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A-Z List of Speakers
Jonah Allen, International Relations; Life After Trump and a Biden Foreign Policy Looking Forward – A brief discussion of the most recent events in Washington followed by remarks on the myth of the US as a “city on the hill” plus a discussion of Biden’s likely domestic and foreign policy priorities.
Ian Burton, Geography; Environment; Social, economic and policy dimensions of Climate change, especially impacts and adaptation – Adaptation to Climate Change. Describes what is know about the threats and risk of climate change. The fact that mitigation of emissions reduction cannot prevent change (perhaps considerable impacts) and the much more needs to be done to develop and apply adaptation policies and measures in Canada and globally. I have been actively engaged in Adaptation research for decades, and have been a Canadian delegate to meeting of the UN Framework Convention on Climate Change, and an author with the IPCC (Intergovernmental Panel on Climate Change.
Linda and Michael Hutcheon, Comparative Literature and Medicine – Working together on Opera, Operatic Cities of the World. The history of opera is a history of major European and North American cities. Take a tour and learn about musical theatre on the way.
Paul Hwang, Medical Science, Paediatrics & Medicine; Neurology & Clinical Neurophysiology (EEG), Epilepsy, Recent developments in Epilepsy – Recent developments in Epilepsy; Historical review of our concepts of epilepsy: methods of diagnosis, therapy and rehabilitation.
Eisenberg Howard, Psychology & Medicine, Stress Management, Cognitive Enhancement, the Primacy of Consciousness, See YouTube video – “Ramp Up Your Brain Power”.
Martin Klein, Africa, History of Slavery – Conflict in the Sahara; Slavery in African History; The impact of slavery on the Modern World; 1. Conflict in the Sahara would deal with impact of the invasion of Muslim jihadists into Sahara and Sahel countries; 2. Slavery in African history would deal with African Slavery and how it has shaped the situation in Africa today 3. The third subject would deal with the importance of slavery globally and what that means for our understanding of modern history.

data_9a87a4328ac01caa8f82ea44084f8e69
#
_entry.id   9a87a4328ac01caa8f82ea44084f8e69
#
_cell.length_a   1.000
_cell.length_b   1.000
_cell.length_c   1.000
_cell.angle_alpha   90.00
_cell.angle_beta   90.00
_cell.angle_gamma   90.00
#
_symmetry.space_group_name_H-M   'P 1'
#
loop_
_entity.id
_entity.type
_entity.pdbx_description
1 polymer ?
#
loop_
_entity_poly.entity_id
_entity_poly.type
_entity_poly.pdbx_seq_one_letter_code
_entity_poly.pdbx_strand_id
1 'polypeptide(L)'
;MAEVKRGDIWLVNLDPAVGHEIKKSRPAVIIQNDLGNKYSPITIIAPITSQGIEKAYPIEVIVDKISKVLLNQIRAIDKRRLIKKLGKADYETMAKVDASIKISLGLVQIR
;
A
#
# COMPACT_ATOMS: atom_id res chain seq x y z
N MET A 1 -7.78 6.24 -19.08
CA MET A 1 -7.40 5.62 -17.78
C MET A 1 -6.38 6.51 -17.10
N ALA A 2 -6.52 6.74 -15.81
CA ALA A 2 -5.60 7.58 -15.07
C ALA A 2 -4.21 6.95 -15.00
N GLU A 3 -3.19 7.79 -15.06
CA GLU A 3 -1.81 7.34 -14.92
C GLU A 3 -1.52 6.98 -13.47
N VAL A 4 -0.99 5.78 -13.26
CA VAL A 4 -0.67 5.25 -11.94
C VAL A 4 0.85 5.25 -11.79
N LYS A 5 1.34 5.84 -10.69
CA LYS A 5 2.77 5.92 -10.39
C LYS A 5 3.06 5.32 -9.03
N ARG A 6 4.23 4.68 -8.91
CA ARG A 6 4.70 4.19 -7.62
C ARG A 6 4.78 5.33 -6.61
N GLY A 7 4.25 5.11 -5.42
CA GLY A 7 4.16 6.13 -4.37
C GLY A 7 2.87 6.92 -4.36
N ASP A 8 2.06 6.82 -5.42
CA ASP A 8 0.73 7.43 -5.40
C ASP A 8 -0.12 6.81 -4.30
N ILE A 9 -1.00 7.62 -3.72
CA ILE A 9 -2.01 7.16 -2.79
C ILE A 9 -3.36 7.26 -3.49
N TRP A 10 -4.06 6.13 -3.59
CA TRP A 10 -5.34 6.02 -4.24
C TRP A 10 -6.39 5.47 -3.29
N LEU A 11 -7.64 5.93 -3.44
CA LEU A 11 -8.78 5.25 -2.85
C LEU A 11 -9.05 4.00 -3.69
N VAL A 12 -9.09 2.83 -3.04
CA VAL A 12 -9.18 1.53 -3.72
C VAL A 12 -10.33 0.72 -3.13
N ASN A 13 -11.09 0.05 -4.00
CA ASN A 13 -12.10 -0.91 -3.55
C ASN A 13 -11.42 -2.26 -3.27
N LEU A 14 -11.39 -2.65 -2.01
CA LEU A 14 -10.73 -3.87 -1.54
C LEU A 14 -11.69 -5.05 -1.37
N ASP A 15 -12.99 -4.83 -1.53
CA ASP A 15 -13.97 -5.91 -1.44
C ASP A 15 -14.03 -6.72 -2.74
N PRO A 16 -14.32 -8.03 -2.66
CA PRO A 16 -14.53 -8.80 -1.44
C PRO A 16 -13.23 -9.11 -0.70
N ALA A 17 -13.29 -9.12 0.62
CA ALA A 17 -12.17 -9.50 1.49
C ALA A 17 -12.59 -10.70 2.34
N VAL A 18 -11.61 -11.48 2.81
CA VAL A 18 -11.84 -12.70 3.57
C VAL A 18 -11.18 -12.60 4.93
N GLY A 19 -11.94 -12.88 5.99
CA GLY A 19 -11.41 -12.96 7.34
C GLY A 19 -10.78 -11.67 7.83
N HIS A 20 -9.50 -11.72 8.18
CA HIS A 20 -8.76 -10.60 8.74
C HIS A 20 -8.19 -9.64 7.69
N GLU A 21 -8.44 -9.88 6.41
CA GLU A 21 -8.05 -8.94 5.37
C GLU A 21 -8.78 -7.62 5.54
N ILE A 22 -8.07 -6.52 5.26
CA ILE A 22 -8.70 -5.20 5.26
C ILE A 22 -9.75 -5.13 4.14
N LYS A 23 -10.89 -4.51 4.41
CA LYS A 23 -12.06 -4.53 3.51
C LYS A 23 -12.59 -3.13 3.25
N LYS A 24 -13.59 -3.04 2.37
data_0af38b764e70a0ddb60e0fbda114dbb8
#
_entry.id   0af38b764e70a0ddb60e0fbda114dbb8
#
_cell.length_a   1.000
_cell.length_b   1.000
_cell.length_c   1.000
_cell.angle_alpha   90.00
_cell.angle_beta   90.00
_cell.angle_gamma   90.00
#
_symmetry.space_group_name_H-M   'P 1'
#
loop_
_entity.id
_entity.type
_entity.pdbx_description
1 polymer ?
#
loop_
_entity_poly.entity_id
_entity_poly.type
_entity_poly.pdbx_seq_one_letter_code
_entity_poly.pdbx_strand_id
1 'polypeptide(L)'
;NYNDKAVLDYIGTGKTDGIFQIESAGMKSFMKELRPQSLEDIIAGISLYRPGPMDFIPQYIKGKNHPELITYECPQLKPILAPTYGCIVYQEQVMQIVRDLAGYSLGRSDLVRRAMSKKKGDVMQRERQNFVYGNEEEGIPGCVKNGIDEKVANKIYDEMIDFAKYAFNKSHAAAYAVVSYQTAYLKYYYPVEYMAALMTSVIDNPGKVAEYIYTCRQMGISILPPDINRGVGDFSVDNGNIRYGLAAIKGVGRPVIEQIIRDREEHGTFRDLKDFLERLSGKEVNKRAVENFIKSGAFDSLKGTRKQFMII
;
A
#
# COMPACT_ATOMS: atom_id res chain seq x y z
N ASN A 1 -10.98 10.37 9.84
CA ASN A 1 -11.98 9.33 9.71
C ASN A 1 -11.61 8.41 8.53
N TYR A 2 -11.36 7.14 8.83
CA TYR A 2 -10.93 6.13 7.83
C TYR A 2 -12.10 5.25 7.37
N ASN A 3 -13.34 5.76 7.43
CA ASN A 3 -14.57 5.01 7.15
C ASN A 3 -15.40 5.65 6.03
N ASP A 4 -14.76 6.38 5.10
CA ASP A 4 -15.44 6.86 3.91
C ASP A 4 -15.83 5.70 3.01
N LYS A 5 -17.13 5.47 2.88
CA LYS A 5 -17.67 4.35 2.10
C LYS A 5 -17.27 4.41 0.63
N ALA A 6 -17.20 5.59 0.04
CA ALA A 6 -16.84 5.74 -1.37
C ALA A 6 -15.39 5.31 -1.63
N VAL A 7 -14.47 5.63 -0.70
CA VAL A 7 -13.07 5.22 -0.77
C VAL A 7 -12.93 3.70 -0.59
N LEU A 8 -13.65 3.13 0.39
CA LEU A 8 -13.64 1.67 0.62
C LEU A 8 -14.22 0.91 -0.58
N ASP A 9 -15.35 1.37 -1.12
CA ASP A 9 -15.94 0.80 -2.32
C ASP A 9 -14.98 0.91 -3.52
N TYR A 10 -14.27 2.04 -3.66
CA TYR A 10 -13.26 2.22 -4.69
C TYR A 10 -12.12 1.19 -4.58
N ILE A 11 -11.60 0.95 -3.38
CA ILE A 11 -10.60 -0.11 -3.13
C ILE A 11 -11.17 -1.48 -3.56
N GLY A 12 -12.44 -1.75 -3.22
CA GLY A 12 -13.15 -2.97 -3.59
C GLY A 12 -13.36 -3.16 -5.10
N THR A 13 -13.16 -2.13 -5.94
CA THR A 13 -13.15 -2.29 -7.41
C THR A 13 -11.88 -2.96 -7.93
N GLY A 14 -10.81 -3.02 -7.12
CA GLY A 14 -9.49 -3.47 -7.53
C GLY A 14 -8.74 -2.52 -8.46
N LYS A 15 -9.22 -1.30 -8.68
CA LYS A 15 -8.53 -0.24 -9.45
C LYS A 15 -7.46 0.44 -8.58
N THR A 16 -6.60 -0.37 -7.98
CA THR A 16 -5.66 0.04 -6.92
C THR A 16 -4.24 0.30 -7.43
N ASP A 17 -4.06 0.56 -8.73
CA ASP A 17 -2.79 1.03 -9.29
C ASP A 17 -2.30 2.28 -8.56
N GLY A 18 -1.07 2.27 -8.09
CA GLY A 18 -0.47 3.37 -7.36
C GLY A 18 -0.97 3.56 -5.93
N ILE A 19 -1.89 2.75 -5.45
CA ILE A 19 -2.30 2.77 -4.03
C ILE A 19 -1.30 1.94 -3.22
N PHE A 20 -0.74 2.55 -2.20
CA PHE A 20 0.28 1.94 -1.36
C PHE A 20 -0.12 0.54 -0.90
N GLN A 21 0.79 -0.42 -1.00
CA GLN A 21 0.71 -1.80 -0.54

Candace Kruttschnitt, Criminology; Women Offenders; Penology.
Helen Lenskyj, Sociology, history, politics of sport – Olympics, gender, sport; Critique of Olympic industry, discrimination based on sex/gender, negative social and environmental impacts.
Trevor Lloyd, History: Modern British History; and British Empire – A 50-minute History of the British Empire from 1558 to the Present Day; or talks on aspects of British History, Politics and Current Events from Queen Victoria to Queen Elizabeth. People going overseas from England with no government support before 1650; a long period of coastal trade and settlement up to 1750; a period of American discontent and separation and, at just the same time, a period of enthusiastic expansion up to 1820, including moves inland on a scale not previously experienced; a period of adjustment of constitutional relations and avoidance of expansion up to 1870; a period of competition among European states for territory in Africa that lasted until the First World War; a period of British involvement in the remains of the Ottoman Empire and of constitutional adjustment following the war up to the beginning of the Second World War; an application of the principles of constitutional change worked out between the wars as a way to wind up the British Empire with a minimum of constitutional dislocation.
David Milne, Political Science; Small Islands – Big achievements: Can small territories beat the large? This is a PowerPoint presentation of the speaker’s islands odyssey from Prince Edward Island to Malta over a period of 45 years. It also looks at several North Atlantic island success stories.
Susan Pfeiffer, Anthropology/archaeology; Skeletons in Cupboards: A Global Perspective on the Study of Human Remains and their Repatriation – This talk is about when and why the dead are disturbed, and what happens next. Burials get disturbed by accident or by plan. Society is becoming more responsive to the argument that some skeletons in museum collections were unethically collected. Groups representing descendants are motivated to seek repatriation for many reasons, including cultural restitution. I will discuss the planning and execution of a large-scale repatriation in Canada. My core argument is that researchers and descendant communities need to become strong partners, to tell new stories about the lives of the ancestors.
Joanne Rovet, Pediatrics, Thyroidology, Endocrine Disruption, Brain Development; Plastics and Human Health – I examine why and how plastic exposure is harmful for human health with an emphasis on endocrine disruption.
Peter Russell, Politics; Why We Need a Federal World Government – The threats of nuclear weapons, climate warming, mass migration and pandemic indicate the urgent need for an effective and democratic global governmental governing authority.
John Stewart, Public Health, Environmental Toxicology and Preventive Medicine – Vaccines How they really work and the role of essential vitamins and mineral in maintaining great health. Presentation of understandable mechanisms of vaccines and how they reinforce your immune system.
Barry Wellman, Social networks, community, internet – Networked individualism in the Covid era; I discuss the transformation of thinking about community from neighbourhoods to social networks.